• poorly controlled hypertension
  • orthopaedic limitations
  • poorly controlled seizure disorder
  • poorly controlled hyperthyroidism
  • heavy smoker

Warning Signs to Terminate Exercise Session

  • vaginal bleeding
  • dyspnea before exertion
  • dizziness
  • headache
  • chest pain
  • muscle weakness
  • calf pain or swelling
  • preterm labour
  • decreased fetal movement
  • amniotic fluid leakage

Exercise Recommendations:

Aerobic Exercise

Frequency: 3-4 days per week (women who exercise less than 2 days or greater than 5 days may increase their risk of having a low-birth-weight baby) 
Intensity: Moderate intensity exercise is encouraged for women with a pre-pregnancy body mass index (BMI) of less than 25 kg per squared meter. However, women with a pre-pregnancy BMI of greater than 25 kg per squared meter should engage in light intensity exercise.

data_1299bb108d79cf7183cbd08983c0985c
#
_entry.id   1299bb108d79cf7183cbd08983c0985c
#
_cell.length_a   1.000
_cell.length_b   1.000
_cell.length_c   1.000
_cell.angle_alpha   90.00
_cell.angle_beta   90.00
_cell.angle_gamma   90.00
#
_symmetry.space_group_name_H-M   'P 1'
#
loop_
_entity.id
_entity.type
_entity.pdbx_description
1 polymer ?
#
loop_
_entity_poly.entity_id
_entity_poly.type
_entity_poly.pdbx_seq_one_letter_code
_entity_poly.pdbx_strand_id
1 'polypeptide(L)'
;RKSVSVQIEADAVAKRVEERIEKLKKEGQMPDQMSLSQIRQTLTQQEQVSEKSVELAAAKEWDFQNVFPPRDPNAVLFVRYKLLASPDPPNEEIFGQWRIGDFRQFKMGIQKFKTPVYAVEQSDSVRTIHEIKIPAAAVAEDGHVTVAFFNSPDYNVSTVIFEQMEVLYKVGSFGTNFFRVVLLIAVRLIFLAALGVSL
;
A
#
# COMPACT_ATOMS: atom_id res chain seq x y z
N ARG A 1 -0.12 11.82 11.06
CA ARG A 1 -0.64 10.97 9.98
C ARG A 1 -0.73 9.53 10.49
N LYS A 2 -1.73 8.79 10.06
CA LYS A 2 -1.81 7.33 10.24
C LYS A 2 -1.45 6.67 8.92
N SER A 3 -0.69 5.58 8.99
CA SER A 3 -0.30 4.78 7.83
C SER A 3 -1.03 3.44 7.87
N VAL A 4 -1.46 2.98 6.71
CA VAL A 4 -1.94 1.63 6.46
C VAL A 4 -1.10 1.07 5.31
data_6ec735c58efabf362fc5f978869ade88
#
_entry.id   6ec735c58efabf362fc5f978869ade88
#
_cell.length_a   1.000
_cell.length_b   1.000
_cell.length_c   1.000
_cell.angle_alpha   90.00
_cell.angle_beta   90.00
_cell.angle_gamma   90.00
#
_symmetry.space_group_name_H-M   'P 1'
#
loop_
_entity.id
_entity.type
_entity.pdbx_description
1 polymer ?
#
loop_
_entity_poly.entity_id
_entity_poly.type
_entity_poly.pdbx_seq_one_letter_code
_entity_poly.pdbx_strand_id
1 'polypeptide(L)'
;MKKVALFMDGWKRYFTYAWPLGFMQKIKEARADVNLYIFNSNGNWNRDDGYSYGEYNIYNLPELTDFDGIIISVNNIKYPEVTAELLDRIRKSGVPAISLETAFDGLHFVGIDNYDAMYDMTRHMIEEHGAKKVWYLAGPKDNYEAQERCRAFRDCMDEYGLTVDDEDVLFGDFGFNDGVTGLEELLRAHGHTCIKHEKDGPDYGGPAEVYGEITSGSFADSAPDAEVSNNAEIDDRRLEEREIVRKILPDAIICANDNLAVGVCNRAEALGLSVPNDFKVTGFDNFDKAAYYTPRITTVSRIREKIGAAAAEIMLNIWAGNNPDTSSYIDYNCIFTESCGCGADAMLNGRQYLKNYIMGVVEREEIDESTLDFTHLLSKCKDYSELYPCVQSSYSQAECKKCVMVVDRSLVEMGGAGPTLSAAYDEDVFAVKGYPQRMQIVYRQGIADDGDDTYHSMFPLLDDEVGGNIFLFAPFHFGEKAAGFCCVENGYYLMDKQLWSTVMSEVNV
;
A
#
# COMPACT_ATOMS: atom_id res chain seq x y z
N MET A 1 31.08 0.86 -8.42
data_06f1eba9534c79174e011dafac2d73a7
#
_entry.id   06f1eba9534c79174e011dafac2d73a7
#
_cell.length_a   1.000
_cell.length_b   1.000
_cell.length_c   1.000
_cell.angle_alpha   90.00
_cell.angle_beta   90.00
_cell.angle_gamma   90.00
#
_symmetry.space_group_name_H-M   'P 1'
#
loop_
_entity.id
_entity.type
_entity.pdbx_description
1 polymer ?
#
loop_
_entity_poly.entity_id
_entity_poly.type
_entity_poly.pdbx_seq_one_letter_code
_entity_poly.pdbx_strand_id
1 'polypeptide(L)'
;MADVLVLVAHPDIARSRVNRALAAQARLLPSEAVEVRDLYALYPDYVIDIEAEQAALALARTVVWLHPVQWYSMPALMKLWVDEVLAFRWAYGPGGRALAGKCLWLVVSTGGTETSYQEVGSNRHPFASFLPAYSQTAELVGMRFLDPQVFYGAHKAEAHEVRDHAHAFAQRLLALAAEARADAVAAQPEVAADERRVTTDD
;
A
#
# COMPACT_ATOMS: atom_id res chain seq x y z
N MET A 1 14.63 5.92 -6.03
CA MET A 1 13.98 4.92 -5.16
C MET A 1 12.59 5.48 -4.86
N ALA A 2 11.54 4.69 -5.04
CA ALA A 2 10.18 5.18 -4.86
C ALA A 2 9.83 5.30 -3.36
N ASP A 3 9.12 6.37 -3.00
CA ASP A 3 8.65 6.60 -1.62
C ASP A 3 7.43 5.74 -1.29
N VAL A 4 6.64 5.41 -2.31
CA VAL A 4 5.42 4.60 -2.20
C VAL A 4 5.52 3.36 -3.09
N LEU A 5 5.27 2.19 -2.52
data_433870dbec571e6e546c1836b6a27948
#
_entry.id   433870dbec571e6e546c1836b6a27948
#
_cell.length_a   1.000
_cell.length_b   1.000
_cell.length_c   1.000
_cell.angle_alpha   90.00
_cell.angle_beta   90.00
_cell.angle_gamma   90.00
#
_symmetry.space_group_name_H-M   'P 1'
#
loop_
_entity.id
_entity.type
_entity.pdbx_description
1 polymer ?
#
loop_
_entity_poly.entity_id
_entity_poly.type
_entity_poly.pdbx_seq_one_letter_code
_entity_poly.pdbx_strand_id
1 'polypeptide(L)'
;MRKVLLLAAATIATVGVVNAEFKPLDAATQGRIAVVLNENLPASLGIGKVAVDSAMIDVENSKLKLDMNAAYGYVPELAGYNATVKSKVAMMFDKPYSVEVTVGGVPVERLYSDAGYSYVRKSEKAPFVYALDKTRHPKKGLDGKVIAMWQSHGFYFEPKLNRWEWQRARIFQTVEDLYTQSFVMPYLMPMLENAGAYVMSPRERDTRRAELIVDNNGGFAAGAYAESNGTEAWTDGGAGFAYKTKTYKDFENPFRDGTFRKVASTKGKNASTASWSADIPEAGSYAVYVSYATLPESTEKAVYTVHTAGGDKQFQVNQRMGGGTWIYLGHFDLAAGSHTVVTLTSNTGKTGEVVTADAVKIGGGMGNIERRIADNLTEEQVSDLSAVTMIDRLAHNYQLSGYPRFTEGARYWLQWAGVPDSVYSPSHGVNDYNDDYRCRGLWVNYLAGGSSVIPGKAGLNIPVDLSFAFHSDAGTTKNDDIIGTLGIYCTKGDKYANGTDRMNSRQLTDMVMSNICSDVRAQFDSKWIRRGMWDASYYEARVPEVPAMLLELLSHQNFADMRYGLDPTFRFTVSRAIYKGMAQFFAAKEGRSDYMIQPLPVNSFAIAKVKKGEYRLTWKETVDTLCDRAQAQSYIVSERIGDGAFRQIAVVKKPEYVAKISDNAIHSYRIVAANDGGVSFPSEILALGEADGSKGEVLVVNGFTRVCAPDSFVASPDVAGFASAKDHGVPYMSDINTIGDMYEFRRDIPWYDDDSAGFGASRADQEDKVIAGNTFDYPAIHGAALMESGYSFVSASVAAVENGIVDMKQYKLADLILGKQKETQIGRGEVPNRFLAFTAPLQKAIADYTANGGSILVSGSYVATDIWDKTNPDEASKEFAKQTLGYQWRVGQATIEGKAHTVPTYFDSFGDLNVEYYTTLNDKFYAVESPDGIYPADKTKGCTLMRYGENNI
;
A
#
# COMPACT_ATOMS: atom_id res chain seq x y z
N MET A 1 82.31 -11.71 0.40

Time: More than 15 minutes per day is recommended. Individuals may gradually increase the duration to a maximum of 30 minutes per day of moderate intensity exercise for a total of 120 minutes per week. A 10-15 minute warm-up before exercise and 10-15 minute cool-down of light physical activity after a training session is recommended. 
Type of Exercise: Use large muscle groups in dynamic, rhythmic physical activities.

Resistance Exercise

One to three sets of 10-15 reps with approximately 2-3 minutes rest in between each set is recommended. Engage in light to moderate resistance exercises. The following are sample routines according to different trimesters from Brad Schoenfeld (NSCA). 

References:
http://americanpregnancy.org/pregnancy-health/exercise-during-pregnancy/